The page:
In colloquial Spanish, the gerund is often used to express a command that indicates the start of a process. It is mainly used with specific verbs; the most common verbs are "andar", "caminar", "circular", "marchar".
Here are some examples:
Vamos, saliendo todos despacio y en silencio.Come on, everyone come out slowly and in silence.
Ya son las tres. Andando, que llegamos tarde.It's 3 already. Let's get a move on, we're late.
¡Circulando! Solo ha sido un pequeño accidente.Keep moving/driving! It was just a minor accident.
¡Corriendo que nos mojamos!Hurry up, we're getting wet!
It is very common in bars and restaurants to hear the waiter say ¡Marchando! after taking a customer's order as a way of letting the kitchen know that they need to start preparing that particular order. For example, a customer says:
Me pone dos cervezas y dos tapas de calamares, por favor.
Can I have two beers and two squid tapas, please?
The person taking their order can reply to both the customer and Antonio in the kitchen:
¡Marchando, dos cervezas y dos tapas de calamares, Antonio!Coming up, two beers and two squid tapas, Antonio!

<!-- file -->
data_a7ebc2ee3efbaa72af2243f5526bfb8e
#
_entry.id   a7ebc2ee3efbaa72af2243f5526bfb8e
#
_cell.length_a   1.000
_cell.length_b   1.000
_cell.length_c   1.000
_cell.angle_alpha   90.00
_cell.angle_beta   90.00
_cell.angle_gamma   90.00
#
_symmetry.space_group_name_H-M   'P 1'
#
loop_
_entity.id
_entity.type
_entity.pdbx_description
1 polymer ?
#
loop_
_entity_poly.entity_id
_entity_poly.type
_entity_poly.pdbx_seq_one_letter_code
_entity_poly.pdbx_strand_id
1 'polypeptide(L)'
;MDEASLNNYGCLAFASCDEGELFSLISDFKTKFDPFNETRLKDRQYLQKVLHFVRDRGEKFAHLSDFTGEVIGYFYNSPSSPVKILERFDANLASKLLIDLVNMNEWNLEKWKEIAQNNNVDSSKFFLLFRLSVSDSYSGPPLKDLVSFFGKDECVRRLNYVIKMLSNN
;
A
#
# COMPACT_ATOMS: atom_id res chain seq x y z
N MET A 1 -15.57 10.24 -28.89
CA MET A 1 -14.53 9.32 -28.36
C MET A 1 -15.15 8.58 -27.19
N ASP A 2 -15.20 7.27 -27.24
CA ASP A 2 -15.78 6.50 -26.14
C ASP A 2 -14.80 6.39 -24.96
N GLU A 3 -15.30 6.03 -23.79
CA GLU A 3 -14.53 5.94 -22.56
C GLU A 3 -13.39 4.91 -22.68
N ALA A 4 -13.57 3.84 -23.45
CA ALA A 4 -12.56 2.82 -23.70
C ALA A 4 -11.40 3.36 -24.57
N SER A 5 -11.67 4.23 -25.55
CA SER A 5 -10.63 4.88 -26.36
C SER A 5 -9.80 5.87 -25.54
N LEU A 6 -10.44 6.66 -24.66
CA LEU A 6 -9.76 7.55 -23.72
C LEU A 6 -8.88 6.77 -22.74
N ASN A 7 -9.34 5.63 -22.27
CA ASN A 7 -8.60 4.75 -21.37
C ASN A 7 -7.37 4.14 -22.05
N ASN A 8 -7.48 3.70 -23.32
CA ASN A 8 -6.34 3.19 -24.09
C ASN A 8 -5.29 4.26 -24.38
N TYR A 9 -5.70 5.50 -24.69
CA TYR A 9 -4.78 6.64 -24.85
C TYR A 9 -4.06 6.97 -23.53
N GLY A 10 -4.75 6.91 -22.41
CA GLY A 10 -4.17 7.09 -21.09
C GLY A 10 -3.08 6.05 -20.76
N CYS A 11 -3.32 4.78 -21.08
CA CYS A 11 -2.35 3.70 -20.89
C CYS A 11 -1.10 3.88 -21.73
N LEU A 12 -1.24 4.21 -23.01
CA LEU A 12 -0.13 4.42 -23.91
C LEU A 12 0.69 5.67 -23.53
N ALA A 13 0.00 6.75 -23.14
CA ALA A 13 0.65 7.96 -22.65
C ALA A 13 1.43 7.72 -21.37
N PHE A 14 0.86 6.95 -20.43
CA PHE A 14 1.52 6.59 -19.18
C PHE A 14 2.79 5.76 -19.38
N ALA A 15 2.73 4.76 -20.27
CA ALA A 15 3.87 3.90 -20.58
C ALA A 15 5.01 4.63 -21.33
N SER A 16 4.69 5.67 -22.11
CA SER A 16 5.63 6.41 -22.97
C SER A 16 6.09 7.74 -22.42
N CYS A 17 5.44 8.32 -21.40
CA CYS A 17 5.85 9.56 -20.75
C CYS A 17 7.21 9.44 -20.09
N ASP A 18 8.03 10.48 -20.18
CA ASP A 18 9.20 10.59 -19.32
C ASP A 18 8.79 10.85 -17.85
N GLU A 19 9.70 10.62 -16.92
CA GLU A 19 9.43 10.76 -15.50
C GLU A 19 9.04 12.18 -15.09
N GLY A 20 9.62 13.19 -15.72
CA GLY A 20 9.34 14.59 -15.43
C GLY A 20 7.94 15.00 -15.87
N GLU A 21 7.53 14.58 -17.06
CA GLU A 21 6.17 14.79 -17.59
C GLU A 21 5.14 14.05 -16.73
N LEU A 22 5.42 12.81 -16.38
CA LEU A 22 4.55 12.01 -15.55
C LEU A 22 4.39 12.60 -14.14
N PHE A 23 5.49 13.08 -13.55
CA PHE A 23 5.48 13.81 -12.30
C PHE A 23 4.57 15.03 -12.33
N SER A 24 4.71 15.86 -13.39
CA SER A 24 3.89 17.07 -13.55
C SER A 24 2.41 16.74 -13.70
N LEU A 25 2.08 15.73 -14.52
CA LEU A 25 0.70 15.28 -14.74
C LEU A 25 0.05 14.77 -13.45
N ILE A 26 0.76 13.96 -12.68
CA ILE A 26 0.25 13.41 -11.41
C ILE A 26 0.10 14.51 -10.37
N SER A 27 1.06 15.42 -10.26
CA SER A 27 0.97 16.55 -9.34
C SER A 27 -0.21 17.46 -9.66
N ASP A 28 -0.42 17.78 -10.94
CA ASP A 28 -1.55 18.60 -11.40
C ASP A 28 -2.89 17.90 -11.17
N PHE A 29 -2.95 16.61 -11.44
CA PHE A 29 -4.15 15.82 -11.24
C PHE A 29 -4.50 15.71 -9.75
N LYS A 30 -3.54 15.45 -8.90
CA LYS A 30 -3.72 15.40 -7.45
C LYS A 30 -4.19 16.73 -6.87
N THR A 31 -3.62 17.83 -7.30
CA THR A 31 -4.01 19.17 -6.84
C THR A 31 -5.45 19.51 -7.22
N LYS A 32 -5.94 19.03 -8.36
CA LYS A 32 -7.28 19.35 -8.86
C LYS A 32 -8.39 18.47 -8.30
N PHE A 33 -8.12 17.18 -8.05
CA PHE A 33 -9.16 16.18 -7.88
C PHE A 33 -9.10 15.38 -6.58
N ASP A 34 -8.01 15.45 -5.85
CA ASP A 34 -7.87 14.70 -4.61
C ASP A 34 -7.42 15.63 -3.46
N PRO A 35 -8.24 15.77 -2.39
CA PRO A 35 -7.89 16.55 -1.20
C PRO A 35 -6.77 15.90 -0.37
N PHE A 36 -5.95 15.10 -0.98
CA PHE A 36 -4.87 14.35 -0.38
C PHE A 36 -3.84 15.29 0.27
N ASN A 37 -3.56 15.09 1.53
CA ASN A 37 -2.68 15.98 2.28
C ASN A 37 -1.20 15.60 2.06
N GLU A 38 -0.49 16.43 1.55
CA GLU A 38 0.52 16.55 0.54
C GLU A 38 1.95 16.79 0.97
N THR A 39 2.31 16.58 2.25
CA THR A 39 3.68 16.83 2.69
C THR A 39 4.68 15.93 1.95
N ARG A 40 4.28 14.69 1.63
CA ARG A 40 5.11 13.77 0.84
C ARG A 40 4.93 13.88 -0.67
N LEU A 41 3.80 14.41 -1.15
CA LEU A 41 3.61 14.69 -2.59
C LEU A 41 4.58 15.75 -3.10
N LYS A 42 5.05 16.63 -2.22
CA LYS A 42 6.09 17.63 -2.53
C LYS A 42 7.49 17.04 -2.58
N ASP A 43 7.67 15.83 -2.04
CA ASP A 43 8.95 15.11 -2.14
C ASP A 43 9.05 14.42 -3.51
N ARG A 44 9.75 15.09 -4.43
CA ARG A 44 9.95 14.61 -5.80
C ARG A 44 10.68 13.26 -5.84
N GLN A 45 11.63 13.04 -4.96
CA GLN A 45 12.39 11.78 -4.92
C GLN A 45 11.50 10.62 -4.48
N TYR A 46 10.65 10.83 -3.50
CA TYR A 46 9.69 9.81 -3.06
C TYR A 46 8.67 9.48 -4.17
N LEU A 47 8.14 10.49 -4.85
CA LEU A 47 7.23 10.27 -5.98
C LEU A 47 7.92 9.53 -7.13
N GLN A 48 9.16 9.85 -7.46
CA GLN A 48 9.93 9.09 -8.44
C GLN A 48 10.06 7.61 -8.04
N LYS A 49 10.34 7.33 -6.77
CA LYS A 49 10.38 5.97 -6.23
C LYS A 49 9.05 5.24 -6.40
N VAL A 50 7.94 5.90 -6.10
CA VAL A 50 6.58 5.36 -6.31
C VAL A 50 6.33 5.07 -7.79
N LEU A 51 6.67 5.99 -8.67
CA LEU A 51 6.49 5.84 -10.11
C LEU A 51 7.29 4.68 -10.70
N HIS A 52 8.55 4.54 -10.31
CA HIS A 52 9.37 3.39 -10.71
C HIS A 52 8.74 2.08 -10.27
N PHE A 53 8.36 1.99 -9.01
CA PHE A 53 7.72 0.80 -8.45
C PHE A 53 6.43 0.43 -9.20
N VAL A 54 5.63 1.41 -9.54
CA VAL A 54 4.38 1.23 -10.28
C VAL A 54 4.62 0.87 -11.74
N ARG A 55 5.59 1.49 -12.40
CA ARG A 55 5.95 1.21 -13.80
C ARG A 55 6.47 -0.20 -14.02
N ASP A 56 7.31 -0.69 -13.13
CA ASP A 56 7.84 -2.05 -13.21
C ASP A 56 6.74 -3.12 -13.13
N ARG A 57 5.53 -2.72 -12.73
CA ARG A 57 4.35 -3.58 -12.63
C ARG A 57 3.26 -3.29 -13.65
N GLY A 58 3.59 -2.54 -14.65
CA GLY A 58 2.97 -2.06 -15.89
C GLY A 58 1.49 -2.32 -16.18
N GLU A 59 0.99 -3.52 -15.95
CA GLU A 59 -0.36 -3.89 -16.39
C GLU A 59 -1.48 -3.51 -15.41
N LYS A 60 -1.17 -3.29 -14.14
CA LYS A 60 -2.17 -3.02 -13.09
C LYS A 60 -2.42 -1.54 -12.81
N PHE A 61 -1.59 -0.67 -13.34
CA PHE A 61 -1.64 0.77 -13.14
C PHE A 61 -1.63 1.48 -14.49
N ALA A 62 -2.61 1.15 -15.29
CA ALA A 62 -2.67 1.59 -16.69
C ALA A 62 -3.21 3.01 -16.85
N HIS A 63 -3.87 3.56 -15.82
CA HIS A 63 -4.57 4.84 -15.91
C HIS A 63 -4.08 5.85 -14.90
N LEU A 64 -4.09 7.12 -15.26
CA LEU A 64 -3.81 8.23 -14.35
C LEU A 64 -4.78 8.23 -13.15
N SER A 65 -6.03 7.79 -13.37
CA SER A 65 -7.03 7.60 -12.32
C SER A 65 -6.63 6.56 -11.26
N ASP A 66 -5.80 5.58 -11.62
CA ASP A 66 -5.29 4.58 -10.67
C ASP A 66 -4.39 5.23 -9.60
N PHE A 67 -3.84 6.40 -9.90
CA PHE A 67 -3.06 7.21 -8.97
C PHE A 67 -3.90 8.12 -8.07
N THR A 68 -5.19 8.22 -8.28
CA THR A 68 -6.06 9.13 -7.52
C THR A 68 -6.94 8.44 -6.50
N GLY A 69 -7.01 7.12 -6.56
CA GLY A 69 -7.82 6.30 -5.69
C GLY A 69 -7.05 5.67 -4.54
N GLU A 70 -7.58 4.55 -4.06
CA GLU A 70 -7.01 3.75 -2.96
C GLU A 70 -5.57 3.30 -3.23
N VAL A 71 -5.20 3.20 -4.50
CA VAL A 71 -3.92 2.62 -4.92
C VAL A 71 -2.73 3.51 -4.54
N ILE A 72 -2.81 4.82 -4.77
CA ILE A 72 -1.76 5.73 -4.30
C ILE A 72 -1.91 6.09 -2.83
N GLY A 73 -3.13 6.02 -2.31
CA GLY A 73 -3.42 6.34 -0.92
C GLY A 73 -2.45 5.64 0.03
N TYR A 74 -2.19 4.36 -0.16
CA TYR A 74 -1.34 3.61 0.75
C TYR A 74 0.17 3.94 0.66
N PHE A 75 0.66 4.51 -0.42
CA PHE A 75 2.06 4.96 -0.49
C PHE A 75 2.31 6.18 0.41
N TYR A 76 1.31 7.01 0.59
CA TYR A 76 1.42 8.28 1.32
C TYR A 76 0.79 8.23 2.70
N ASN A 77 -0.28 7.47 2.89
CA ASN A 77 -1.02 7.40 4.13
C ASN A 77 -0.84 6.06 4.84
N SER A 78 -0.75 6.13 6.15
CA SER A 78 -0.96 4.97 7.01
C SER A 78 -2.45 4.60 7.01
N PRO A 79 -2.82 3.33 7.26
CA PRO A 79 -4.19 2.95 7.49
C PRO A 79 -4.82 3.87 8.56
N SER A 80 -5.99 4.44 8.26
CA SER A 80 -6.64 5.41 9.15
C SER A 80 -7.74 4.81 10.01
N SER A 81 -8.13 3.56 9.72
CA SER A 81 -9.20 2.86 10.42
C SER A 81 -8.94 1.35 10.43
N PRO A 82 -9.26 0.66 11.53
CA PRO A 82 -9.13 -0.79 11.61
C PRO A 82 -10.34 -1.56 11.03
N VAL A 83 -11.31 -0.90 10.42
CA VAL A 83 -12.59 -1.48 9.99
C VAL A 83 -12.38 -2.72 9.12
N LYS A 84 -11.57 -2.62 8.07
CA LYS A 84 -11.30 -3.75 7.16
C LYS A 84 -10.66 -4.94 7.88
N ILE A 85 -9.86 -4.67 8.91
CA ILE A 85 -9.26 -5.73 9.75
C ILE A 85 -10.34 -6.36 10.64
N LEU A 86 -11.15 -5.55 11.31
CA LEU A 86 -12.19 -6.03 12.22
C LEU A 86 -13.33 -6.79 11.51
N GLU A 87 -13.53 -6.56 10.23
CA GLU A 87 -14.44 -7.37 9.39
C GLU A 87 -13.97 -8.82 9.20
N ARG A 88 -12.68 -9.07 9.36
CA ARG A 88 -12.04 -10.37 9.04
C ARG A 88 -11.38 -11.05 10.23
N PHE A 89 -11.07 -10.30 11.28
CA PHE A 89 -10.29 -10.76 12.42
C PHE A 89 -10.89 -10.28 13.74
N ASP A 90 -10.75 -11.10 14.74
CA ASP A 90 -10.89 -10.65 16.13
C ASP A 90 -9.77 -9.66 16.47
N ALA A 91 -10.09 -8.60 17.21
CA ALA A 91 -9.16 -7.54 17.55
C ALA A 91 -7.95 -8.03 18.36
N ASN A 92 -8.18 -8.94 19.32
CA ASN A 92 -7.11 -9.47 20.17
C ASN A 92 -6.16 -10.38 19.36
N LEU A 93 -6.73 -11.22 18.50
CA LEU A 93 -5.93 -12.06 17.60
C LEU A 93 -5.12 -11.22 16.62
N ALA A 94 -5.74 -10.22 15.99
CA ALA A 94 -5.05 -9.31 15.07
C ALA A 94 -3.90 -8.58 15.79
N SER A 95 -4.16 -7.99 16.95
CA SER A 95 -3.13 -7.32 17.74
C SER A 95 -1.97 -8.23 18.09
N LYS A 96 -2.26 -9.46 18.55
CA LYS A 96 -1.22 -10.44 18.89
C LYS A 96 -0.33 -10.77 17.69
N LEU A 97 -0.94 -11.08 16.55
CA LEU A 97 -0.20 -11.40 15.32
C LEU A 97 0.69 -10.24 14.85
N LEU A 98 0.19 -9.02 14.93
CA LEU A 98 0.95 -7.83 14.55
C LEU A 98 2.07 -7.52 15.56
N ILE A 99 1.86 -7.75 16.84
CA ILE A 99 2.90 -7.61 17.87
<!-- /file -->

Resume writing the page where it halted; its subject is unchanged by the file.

It is also common to use the gerund in a stronger command, with a threatening tone and an expectation that the action in question must be done immediately, using this construction:
ya + estar + gerund
¡Ya estás largándote de aquí, caradura!Clear off right now, you're shameless!
¡Ya estás devolviendo el dinero que cogiste!Give back the money you took!
There is a colloquial set phrase in Spanish, indicating to get on with things, to move on:
¡Andando que es gerundio!Let's move on!
¡Arreando que es gerundio!Let's move on!
This is used in any context to express the desire to keep things moving.
See also Using preposition a + infinitive to express a command and Using que + El Presente de Subjuntivo to express a wish/command
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